Ask an UK Law Question, Get an Answer ASAP!
Thanks for your question.
I'm afraid that Just Answer prohibits the attaching of documents/private correspondence between customers and experts, it is more for general advice.
Guarantees are fairly common, particularly where the landlord has had their fingers burnt by bad tenants in the past or where agents use them as a matter of course in student lets. The extent of your liability under the guarantee depends on how wide the wording is. I note you say it is unlimited, does it refer just to your daughter and her tenancy, or the tenancy as a whole?
If it refers to the tenancy and your daughter and her flatmates are all signing one document which refers to them being 'jointly and severally liable' then this will mean that you are guaranteeing the rent (and any other sums due under the agreement) of all of the tenants together. Of course, the other parents of your daughter's friends are probably being asked to sign a guarantee and you should check with them to make sure there are other guarantors to limit your exposure.
If the guarantee just refers to her and her tenancy agreement and each flatmate has their own tenancy agreement then you are only exposed to the costs your daughter incurs.
Ultimately, it comes down to trust but you should check for joint and several liability and get in contact with the other guarantors to check your are not going to be the only left without a chair.
If this is useful please kindly click accept so that I may be rewarded for my time. It will be gratefully received and you will be free to ask follow up questions.Kind regards,Tom
if all named as jointly severally -
DISCLAIMER: Answers from Experts on JustAnswer are not substitutes for the advice of an attorney. JustAnswer is a public forum and questions and responses are not private or confidential or protected by the attorney-client privilege. The Expert above is not your attorney, and the response above is not legal advice. You should not read this response to propose specific action or address specific circumstances, but only to give you a sense of general principles of law that might affect the situation you describe. Application of these general principles to particular circumstances must be done by a lawyer who has spoken with you in confidence, learned all relevant information, and explored various options. Before acting on these general principles, you should hire a lawyer licensed to practice law in the jurisdiction to which your question pertains.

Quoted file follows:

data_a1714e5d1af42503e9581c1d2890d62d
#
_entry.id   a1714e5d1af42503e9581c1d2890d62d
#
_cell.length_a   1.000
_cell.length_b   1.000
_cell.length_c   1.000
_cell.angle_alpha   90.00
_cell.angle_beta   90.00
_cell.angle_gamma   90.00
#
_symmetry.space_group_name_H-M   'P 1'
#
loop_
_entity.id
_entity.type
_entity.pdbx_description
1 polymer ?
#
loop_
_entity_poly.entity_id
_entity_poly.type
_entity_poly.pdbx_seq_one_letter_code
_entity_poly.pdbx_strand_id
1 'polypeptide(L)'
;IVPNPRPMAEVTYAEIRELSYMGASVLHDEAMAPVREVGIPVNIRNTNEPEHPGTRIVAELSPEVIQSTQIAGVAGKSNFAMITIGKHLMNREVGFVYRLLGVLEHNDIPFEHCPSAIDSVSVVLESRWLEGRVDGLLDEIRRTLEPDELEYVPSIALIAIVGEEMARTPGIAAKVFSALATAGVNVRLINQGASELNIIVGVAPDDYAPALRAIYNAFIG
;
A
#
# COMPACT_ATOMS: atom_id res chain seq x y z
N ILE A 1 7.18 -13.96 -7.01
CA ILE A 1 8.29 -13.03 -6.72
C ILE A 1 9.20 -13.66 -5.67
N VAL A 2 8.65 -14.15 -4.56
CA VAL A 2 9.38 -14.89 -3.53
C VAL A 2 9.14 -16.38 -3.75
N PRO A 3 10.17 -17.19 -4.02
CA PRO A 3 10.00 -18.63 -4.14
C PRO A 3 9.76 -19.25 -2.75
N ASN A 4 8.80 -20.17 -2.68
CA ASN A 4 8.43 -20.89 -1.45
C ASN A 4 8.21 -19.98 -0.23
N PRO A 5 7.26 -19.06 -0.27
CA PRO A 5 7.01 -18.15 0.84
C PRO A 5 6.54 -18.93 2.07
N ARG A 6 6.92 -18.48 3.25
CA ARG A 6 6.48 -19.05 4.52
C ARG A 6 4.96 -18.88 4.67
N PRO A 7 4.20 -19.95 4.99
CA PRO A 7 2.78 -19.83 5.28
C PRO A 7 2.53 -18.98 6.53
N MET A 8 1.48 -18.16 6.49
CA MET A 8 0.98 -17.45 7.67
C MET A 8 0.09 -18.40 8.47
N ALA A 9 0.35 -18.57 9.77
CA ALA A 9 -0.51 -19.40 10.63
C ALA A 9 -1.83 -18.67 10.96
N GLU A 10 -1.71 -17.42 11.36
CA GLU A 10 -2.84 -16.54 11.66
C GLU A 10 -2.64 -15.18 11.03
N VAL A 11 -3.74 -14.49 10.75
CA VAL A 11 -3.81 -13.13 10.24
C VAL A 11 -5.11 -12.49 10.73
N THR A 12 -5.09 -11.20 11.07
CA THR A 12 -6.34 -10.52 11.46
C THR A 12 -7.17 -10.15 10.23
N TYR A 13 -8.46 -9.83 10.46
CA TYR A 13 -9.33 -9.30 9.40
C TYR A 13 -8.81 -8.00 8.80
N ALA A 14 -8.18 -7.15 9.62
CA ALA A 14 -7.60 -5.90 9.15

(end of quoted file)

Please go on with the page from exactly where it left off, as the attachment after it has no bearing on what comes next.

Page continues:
The responses above are from individual Experts, not JustAnswer. The site and services are provided “as is”. To view the verified credential of an Expert, click on the “Verified” symbol in the Expert’s profile. This site is not for emergency questions which should be directed immediately by telephone or in-person to qualified professionals. Please carefully read the Terms of Service (last updated February 8, 2012).